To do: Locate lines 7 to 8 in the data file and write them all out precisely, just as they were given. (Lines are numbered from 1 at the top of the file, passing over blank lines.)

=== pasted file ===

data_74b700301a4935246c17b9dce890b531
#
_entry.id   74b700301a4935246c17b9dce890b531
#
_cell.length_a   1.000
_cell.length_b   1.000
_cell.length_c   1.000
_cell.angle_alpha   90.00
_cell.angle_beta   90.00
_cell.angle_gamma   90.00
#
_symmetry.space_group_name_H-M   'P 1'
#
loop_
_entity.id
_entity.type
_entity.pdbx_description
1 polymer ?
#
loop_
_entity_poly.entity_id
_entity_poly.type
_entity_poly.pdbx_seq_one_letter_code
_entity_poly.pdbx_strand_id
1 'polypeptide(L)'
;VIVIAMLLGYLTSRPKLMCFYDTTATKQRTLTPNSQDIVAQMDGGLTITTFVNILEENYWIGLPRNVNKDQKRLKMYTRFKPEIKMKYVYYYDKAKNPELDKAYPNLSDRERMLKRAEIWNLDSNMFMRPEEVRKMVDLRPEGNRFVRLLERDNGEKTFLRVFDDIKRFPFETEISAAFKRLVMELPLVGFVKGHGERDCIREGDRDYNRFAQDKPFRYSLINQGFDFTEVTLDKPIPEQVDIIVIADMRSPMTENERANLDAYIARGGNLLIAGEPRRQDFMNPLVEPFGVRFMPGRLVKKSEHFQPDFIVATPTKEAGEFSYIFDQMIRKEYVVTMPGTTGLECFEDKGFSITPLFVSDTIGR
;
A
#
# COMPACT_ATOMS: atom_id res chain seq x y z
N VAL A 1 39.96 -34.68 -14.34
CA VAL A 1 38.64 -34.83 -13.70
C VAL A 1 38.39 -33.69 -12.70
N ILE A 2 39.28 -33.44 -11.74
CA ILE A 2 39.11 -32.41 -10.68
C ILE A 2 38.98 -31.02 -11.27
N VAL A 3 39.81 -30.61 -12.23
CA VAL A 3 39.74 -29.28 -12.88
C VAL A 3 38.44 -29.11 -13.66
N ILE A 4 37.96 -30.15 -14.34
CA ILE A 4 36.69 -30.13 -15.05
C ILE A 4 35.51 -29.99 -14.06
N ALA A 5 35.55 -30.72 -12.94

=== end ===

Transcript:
_cell.length_c   1.000
_cell.angle_alpha   90.00